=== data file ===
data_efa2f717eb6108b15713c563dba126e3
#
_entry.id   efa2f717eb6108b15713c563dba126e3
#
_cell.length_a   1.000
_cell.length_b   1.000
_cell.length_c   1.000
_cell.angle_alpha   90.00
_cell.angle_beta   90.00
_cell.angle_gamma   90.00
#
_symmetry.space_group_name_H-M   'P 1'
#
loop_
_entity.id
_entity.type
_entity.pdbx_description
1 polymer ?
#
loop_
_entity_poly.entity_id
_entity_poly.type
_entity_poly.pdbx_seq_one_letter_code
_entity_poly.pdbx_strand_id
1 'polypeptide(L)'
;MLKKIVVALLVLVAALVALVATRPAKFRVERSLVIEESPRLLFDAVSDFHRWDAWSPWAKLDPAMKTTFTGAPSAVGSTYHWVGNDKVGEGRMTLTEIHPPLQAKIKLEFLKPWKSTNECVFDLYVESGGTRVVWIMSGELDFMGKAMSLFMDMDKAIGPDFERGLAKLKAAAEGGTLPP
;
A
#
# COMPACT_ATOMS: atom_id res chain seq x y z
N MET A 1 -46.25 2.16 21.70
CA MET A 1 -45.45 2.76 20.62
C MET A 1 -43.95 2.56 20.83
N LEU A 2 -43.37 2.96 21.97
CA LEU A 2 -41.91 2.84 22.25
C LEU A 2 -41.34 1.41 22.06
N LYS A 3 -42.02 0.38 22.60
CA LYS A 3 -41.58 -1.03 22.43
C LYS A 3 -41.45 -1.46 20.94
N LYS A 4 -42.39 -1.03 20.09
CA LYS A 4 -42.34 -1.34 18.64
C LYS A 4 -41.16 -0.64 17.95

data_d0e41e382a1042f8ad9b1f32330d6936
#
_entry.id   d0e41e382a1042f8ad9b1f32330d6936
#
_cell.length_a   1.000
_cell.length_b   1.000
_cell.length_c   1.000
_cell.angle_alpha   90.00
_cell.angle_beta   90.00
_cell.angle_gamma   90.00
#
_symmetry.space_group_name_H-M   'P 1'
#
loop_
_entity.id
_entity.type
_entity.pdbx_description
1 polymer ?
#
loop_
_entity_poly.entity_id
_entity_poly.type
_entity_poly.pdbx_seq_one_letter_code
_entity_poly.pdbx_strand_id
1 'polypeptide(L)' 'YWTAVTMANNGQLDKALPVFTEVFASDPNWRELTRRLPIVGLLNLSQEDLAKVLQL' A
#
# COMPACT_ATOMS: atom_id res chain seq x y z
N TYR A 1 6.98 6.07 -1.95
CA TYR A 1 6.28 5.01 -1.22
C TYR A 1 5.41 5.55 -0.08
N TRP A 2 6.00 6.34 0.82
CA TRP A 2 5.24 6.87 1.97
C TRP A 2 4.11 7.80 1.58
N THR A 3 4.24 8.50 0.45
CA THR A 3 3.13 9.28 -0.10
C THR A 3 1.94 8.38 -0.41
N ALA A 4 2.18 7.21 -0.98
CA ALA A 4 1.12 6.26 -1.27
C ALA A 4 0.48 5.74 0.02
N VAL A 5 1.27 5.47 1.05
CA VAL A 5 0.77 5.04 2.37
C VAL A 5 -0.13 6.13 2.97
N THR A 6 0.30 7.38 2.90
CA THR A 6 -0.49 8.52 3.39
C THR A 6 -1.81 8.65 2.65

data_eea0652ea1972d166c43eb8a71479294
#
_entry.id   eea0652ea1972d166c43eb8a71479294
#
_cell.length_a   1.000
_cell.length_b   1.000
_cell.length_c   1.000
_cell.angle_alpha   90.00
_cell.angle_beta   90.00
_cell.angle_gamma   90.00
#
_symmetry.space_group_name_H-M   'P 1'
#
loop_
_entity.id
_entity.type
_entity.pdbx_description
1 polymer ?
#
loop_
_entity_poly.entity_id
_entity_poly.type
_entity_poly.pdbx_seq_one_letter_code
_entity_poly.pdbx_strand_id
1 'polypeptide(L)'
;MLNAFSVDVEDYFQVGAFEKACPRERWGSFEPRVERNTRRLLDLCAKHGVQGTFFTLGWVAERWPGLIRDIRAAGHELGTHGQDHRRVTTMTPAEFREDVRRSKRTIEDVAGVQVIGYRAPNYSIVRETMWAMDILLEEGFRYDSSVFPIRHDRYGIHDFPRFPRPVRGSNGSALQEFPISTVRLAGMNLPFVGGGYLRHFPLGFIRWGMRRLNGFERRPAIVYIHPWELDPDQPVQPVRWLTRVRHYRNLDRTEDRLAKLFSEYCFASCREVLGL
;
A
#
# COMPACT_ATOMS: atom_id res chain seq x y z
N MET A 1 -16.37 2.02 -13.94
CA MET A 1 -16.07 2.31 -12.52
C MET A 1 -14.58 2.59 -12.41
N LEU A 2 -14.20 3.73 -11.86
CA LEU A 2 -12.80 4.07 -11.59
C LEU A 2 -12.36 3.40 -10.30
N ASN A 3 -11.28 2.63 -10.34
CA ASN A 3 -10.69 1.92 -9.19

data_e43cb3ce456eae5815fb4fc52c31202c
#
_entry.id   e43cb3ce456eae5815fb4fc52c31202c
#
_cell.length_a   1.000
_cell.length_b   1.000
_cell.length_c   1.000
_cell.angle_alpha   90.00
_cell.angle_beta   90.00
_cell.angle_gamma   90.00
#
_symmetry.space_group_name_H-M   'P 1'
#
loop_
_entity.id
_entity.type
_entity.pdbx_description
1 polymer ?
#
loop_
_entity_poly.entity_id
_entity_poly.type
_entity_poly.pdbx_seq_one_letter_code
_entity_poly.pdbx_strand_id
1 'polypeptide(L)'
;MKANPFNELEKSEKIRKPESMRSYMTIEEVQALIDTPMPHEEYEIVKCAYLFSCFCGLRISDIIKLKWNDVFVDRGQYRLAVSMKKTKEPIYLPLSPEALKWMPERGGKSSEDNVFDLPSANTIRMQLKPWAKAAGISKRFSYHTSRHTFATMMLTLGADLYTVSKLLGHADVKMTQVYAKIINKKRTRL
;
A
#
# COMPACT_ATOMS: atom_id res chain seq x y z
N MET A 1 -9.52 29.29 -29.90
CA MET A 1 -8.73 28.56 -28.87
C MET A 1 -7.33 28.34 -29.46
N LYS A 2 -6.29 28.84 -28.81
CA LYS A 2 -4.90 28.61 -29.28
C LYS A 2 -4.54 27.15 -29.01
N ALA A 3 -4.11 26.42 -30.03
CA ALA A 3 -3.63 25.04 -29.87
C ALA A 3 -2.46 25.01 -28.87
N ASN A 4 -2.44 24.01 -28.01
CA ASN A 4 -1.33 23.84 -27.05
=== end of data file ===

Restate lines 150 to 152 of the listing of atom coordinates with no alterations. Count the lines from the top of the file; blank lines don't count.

1 'polypeptide(L)'
;MKANPFNELEKSEKIRKPESMRSYMTIEEVQALIDTPMPHEEYEIVKCAYLFSCFCGLRISDIIKLKWNDVFVDRGQYRLAVSMKKTKEPIYLPLSPEALKWMPERGGKSSEDNVFDLPSANTIRMQLKPWAKAAGISKRFSYHTSRHTFATMMLTLGADLYTVSKLLGHADVKMTQVYAKIINKKRTRL
;